FoI request unearths EA’s advice to Secretary of State regarding Abingdon Reservoir

GARD aerial photo montage of Abingdon Reservoir

6th June 2024

Following a Freedom of Information request, the Group Against Reservoir Development (GARD) have unearthed the Environment Agency’s advice to the Secretary of State regarding plans for the reservoir at Abingdon. Their report states that the plan should not go ahead due to “outstanding concerns regarding costs, justification and options appraisal” and points more firmly towards the need for a public inquiry.

The advice, issued in December 2023 to DEFRA Secretary of State Steve Barclay, states:

We recommend that: Thames Water is not allowed to publish its plan. The company should make further changes as set out in …… . These changes will require regulators to review them before the company’s plan is allowed to be published. We also advise that due to the public interest shown in the consultation that Defra considers whether further public scrutiny is required before the plan is published.”

In the terminology, “not being allowed to publish (a plan) equates to the plan being rejected. The Abingdon Reservoir, also known as the South-east Strategic Reservoir Option (SESRO), is not the only part of the plan about which the EA has reservations. Concerning  SESRO, amongst other criticisms, the report says Thames should: “…provide transparency and assurance on option costs, including for SESRO. The company should provide full details and a breakdown of its costing approach. This is particularly important as the revised draft plan indicates that SESRO is selected on cost grounds.

GARD made the FoI request as part of its campaign for a Public Inquiry. It issued a call to the Secretary of State for the Inquiry last December, so far without reply.

GARD Chairman, Dr Derek Stork, said:
This latest evidence shows that the Environment Agency shares many of GARD’s concerns about this unnecessary and damaging project. The costs put forward by Thames Water do not stand up to scrutiny, as we have reported several times in our published responses to consultation exercises. The EA point out that Thames Water are not even trying to reach the government’s 50% leakage reduction target by 2050 in Oxfordshire. They also state that Thames Water’s modelling of the proposed Reservoir’s robustness against long droughts is suspect. Regarding the ‘further Public Scrutiny’ mentioned, GARD and Oxfordshire campaigners believe that this is most effectively carried out by a Public Inquiry, and we call upon Steve Barclay to act now and grant the request”.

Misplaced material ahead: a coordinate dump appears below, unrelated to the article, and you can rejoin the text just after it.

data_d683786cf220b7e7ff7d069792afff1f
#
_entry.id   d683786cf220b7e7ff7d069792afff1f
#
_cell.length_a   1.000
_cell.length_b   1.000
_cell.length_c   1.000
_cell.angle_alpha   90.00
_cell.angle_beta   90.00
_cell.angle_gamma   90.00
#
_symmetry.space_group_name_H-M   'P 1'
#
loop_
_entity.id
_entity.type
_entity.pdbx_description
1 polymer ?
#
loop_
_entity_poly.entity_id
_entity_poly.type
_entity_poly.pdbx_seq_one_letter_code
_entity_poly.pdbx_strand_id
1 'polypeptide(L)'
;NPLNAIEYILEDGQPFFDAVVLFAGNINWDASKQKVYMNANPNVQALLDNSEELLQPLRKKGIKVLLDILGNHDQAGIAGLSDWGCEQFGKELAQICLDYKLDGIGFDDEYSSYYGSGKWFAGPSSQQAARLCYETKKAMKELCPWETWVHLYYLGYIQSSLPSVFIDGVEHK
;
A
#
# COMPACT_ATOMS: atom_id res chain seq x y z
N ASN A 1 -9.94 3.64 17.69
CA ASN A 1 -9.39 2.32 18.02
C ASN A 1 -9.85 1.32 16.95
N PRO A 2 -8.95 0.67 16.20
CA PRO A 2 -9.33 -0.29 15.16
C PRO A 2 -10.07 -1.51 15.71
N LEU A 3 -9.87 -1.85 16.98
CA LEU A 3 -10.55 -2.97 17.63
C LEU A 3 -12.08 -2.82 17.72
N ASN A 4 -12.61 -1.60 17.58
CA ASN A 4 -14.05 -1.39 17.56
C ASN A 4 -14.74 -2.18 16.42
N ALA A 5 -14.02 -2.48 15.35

Thames Water’s evidence in favour of the reservoir is as full of holes as some of their pipes.   We believe the Environment Agency is quite right to be raising these concerns and hope the Minister will now either rule out the reservoir altogether or move quickly towards a Public Inquiry.

Professor Richard Harding, Chair, CPRE Oxfordshire

This news is followed by this week’s announcement from Thames Water of the launch of a public consultation on the ‘new design for the reservoir’, although we are as yet unsure how the new design differs from the original proposal.

CPRE will continue to scrutinise the proposals with the aim of protecting our natural landscapes for the benefit of all.